(Photo: David Bagosy; Styling: Melissa Direnzo)

Start your morning off right with this vegan mint milkshake that calls for a big handful of fresh mint leaves.

(Photo: David Bagosy, Styling: Melissa Direnzo)

Or, if you're a savoury breakfast fan, bake up a batch of these Cheddar and Herb Breakfast Buns. Perfect for lazy weekend mornings, or a make-ahead batch breakfast you can grab on the go all week. 

(Photography by Michael Gozum)

A generous amount of basil flavours the dressing in this summery salad. Topped off with some lightly grilled calamari, it's a standout dinner. 

Mince up fresh parsley for a zesty gremolata to use for these cheesy Stuffed Shells.

Chop up parsley, chives and rosemary for this flavour-packed Herb Butter, the perfect addition to beautifully Roasted Hasselback Potatoes

(Credit: David Loftus)

Chop up an entire bunch of cilantro for this Fresh Pineapple Salsa, used to top off these drool-worthy Slow Cooked Lamb Burgers. 

Liven up lamb shanks with a bouquet garni, a flavour bundle of fresh herbs. 

Employ a whole cup each of chopped cilantro and flat leaf parsley in the spicy chimichurri sauce for this pork loin roast. Or opt for a slight variation and add in some basil to make a chimichurri for a BBQ chicken.

(Photography by Eric Wolfinger)

Incorporate bunches and bunches of fresh herbs into this Khoresh Ghormeh Sabzi for a make-ahead stew that tastes just like summer. 

(Photography by Rick O'Brien)

Put an entire bunch of cilantro to good use in Albacore Tartare, a ceviche-style summery starter.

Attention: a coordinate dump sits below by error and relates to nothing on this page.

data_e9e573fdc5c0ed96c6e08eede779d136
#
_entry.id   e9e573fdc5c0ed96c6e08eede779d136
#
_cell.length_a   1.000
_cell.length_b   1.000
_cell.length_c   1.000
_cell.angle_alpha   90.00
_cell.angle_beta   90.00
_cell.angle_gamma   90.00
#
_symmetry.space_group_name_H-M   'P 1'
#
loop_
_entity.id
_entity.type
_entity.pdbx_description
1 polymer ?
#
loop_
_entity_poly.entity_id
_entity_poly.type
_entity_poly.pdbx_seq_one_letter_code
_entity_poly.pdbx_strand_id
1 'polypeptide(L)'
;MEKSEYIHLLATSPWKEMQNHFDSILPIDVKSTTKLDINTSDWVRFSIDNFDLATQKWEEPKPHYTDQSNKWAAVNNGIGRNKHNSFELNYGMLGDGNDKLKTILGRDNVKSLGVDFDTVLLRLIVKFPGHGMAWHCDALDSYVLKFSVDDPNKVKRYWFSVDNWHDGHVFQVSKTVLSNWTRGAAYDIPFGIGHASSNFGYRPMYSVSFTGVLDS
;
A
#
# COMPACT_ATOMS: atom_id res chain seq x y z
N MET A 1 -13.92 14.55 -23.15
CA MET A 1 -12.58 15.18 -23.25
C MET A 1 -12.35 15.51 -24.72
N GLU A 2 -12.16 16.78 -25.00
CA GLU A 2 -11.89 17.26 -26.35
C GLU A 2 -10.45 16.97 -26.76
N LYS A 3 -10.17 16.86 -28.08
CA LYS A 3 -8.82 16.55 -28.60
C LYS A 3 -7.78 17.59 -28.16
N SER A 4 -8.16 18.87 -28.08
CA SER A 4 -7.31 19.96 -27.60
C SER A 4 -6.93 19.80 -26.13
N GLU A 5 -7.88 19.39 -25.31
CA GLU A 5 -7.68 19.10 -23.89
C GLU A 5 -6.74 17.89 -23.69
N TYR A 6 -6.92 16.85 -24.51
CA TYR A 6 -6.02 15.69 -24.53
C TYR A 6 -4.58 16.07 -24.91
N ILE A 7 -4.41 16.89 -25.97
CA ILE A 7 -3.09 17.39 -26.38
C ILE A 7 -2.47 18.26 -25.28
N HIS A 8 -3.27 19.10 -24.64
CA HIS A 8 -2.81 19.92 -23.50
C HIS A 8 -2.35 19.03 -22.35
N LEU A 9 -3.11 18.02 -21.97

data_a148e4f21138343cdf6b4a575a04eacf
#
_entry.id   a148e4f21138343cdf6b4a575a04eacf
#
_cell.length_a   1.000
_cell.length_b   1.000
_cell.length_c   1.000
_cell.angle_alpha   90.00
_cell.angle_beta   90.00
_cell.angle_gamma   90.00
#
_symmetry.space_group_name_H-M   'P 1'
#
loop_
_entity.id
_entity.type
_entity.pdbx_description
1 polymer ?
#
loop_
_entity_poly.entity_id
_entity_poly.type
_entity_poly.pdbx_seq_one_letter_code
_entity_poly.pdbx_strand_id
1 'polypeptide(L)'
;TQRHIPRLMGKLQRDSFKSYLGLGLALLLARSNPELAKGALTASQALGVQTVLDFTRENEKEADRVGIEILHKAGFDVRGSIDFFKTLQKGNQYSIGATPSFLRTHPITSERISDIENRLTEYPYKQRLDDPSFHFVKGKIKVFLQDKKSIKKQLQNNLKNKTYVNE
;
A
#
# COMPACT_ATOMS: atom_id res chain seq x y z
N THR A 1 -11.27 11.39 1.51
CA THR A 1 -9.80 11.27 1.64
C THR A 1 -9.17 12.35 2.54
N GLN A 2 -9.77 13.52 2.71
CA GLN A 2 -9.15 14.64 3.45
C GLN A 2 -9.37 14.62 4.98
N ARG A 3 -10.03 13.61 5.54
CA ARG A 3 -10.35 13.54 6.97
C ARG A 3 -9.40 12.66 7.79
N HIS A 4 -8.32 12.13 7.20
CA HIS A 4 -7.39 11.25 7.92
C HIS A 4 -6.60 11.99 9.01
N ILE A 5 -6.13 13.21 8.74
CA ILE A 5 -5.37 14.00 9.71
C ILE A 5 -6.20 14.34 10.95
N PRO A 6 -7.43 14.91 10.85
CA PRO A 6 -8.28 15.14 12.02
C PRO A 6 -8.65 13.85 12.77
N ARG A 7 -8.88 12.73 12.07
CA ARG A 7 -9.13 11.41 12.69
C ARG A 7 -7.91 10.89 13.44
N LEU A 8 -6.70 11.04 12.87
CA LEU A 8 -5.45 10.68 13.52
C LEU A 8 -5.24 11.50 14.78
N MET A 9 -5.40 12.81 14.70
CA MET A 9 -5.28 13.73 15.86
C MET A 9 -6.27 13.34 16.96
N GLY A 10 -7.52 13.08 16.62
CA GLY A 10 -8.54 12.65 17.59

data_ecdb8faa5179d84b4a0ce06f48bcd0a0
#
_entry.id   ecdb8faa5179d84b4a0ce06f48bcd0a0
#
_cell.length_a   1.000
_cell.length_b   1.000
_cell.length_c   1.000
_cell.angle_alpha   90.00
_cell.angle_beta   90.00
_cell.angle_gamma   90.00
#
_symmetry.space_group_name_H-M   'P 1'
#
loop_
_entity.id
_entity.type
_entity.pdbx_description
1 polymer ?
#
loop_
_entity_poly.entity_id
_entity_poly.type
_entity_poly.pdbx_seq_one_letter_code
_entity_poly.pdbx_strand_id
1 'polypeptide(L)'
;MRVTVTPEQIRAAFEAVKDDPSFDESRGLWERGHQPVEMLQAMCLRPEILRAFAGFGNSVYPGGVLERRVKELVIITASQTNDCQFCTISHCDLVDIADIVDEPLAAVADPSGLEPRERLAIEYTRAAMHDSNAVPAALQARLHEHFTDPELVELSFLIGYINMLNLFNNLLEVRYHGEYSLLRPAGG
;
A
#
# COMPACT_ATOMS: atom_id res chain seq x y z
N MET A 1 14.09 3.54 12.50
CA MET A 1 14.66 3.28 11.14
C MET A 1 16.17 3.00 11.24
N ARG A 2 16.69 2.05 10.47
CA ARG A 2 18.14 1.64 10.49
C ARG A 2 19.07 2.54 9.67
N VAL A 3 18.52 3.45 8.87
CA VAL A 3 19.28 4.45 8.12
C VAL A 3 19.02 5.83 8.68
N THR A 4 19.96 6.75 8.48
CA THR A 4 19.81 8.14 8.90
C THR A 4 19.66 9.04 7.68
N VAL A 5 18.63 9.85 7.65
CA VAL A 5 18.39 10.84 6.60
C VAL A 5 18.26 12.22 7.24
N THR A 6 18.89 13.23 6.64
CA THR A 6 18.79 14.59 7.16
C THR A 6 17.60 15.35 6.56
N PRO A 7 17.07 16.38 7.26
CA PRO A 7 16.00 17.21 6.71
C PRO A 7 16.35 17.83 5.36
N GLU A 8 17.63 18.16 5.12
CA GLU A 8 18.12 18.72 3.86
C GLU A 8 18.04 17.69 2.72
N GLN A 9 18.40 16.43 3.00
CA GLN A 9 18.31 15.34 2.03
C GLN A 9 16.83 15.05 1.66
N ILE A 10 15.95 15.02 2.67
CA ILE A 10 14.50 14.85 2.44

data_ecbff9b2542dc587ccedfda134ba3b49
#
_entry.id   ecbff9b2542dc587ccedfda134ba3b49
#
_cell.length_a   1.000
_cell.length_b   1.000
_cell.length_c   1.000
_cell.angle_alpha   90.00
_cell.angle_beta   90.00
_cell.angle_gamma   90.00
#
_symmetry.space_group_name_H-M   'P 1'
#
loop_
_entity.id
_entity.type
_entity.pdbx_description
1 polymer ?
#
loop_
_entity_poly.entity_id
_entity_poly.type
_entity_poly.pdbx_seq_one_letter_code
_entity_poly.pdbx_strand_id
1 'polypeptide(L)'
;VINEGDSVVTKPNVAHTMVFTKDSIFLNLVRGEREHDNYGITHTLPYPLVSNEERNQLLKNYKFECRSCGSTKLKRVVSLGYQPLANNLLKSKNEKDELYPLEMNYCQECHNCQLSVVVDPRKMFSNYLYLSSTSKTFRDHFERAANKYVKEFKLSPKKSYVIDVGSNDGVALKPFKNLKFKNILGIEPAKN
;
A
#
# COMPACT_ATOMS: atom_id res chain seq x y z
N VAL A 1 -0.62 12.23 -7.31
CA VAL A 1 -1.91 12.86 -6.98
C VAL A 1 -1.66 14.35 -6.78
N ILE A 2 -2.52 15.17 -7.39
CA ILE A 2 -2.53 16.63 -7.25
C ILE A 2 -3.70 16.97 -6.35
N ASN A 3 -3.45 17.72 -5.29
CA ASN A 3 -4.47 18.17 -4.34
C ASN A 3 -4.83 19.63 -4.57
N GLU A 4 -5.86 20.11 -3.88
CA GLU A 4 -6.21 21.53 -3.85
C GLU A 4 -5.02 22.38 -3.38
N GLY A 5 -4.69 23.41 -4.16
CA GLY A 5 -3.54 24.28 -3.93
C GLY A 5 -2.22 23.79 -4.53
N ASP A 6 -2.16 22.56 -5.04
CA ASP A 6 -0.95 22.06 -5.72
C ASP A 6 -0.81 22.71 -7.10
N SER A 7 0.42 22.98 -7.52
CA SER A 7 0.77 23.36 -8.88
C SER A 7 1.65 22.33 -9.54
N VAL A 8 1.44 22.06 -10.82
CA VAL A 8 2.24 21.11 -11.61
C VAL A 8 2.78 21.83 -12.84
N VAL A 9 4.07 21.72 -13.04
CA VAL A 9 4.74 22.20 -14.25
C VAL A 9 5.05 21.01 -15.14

(Photography by Ellen Silverman)

Salmon and dill is truly a perfect pairing. Use up some of that fresh dill to top a Salmon Brandade. Or, the next time you're entertaining, opt for an app such as these Smoked Salmon Potato Bites, where dill plays a bigger part as a standout ingredient in the mascarpone filling.

Spread Salsa Verde on grilled seafood, meat, vegetables, or these Parsnip Pancakes, as a bright new way to use up many handfuls of fresh herbs.

Up your summer picnic game with this quick and delicious Sweet Pea and Ricotta Dip that calls for a healthy amount of fresh mint.  

Sizzle up lots of sage leaves for this simple Brown Butter Sage Sauce. It pairs perfectly with light and fluffy Ricotta Gnudi, which can be made ahead and frozen for super quick and convenient comfort food.  

Get creative by serving your summer drinks garnished with fresh-snipped herbs. Try it out with this recipe for Rose Passion Fruit Spritzer here, and then create your own combos by experimenting all summer long.

Mint and parsley add a new dimension to regular ol' pesto in this mixed-herb version from Chef Massimo Bottura. Sure, these noodles wear it well, but try it out too on shrimp or vegetables.

(Credit: Overbudget Inc)

Ample amounts of fresh parsley, dill and cilantro in a Green Tomato Relish, which can be used to make Lobio, a vegan version of the quintessential Georgian dish that everyone will want to dip into.

(Photography by Betty Binon)

The amount of herbs used to make Kuku Sabzi — Herb and Walnut Frittata — is impressive, and they complement the eggs beautifully. This frittata-like treat can also be enjoyed the next day, sandwiched between slices of sourdough bread, with a smear of salty butter and crunchy pickle slices. 

(Photography by Betty Binon)

Featuring four cups of fresh herbs, this Sabzi Polow — Fragrant Herbed Rice — is the perfect accompaniment for fish.

(Photography by Betty Binon)

A celebratory dish that looks superb yet is so easy to prepare, Mahi — Sea Bass with Cilantro and Walnut Relish — uses up a whole cup of fresh coriander you've got on hand. 

(Photography by Alan Benson)

Use up an entire bunch of mint leaves and make this sweet and soothing Apple-Mint Tea to sip on all summer and into fall.


Jessica Brooks is a digital producer and pro-trained cook and baker. Follow her food stories on Instagram @brooks_cooks